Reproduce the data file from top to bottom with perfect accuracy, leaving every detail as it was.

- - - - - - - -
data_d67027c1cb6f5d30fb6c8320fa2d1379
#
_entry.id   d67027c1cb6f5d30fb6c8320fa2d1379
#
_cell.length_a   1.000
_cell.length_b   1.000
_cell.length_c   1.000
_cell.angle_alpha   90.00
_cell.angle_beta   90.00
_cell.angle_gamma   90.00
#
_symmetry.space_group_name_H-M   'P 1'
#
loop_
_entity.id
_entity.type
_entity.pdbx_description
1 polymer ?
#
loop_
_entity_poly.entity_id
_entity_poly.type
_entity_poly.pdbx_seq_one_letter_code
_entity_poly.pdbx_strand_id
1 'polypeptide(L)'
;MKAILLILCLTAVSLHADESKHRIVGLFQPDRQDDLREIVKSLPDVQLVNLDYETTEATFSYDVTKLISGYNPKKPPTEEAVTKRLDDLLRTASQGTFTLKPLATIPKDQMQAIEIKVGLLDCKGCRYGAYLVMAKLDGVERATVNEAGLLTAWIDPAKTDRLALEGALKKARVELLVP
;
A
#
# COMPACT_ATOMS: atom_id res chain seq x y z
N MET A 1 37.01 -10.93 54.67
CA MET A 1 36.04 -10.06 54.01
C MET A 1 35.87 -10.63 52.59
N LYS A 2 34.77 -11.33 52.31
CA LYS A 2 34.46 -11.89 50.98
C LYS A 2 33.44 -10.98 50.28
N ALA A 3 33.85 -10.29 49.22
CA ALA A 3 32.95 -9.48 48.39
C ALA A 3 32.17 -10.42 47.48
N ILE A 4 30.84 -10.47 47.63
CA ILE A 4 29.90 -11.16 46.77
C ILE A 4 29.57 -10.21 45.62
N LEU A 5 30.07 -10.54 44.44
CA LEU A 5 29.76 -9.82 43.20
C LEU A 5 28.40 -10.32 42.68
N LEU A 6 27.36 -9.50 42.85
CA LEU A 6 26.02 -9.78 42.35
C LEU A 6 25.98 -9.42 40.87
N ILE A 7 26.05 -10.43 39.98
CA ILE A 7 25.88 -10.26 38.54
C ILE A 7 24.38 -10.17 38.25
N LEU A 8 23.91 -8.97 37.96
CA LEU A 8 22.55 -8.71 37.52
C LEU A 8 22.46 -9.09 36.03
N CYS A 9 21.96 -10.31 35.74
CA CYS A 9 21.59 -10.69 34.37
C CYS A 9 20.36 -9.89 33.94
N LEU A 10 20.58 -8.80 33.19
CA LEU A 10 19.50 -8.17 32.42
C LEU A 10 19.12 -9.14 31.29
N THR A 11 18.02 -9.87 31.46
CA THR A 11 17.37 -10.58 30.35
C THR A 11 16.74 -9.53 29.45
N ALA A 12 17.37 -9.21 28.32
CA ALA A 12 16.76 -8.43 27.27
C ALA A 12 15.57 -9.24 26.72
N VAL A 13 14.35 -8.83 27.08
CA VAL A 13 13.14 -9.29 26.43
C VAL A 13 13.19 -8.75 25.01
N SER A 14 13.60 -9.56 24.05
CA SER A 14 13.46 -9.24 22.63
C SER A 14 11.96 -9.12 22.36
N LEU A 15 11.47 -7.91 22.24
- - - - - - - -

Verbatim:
data_d67027c1cb6f5d30fb6c8320fa2d1379
#
_entry.id   d67027c1cb6f5d30fb6c8320fa2d1379
#
_cell.length_a   1.000
_cell.length_b   1.000
_cell.length_c   1.000
_cell.angle_alpha   90.00
_cell.angle_beta   90.00
_cell.angle_gamma   90.00
#
_symmetry.space_group_name_H-M   'P 1'
#
loop_
_entity.id
_entity.type
_entity.pdbx_description
1 polymer ?
#
loop_
_entity_poly.entity_id
_entity_poly.type
_entity_poly.pdbx_seq_one_letter_code
_entity_poly.pdbx_strand_id
1 'polypeptide(L)'
;MKAILLILCLTAVSLHADESKHRIVGLFQPDRQDDLREIVKSLPDVQLVNLDYETTEATFSYDVTKLISGYNPKKPPTEEAVTKRLDDLLRTASQGTFTLKPLATIPKDQMQAIEIKVGLLDCKGCRYGAYLVMAKLDGVERATVNEAGLLTAWIDPAKTDRLALEGALKKARVELLVP
;
A
#
# COMPACT_ATOMS: atom_id res chain seq x y z
N MET A 1 37.01 -10.93 54.67
CA MET A 1 36.04 -10.06 54.01
C MET A 1 35.87 -10.63 52.59
N LYS A 2 34.77 -11.33 52.31
CA LYS A 2 34.46 -11.89 50.98
C LYS A 2 33.44 -10.98 50.28
N ALA A 3 33.85 -10.29 49.22
CA ALA A 3 32.95 -9.48 48.39
C ALA A 3 32.17 -10.42 47.48
N ILE A 4 30.84 -10.47 47.63
CA ILE A 4 29.90 -11.16 46.77
C ILE A 4 29.57 -10.21 45.62
N LEU A 5 30.07 -10.54 44.44
CA LEU A 5 29.76 -9.82 43.20
C LEU A 5 28.40 -10.32 42.68
N LEU A 6 27.36 -9.50 42.85
CA LEU A 6 26.02 -9.78 42.35
C LEU A 6 25.98 -9.42 40.87
N ILE A 7 26.05 -10.43 39.98
CA ILE A 7 25.88 -10.26 38.54
C ILE A 7 24.38 -10.17 38.25
N LEU A 8 23.91 -8.97 37.96
CA LEU A 8 22.55 -8.71 37.52
C LEU A 8 22.46 -9.09 36.03
N CYS A 9 21.96 -10.31 35.74
CA CYS A 9 21.59 -10.69 34.37
C CYS A 9 20.36 -9.89 33.94
N LEU A 10 20.58 -8.80 33.19
CA LEU A 10 19.50 -8.17 32.42
C LEU A 10 19.12 -9.14 31.29
N THR A 11 18.02 -9.87 31.46
CA THR A 11 17.37 -10.58 30.35
C THR A 11 16.74 -9.53 29.45
N ALA A 12 17.37 -9.21 28.32
CA ALA A 12 16.76 -8.43 27.27
C ALA A 12 15.57 -9.24 26.72
N VAL A 13 14.35 -8.83 27.08
CA VAL A 13 13.14 -9.29 26.43
C VAL A 13 13.19 -8.75 25.01
N SER A 14 13.60 -9.56 24.05
CA SER A 14 13.46 -9.24 22.63
C SER A 14 11.96 -9.12 22.36
N LEU A 15 11.47 -7.91 22.24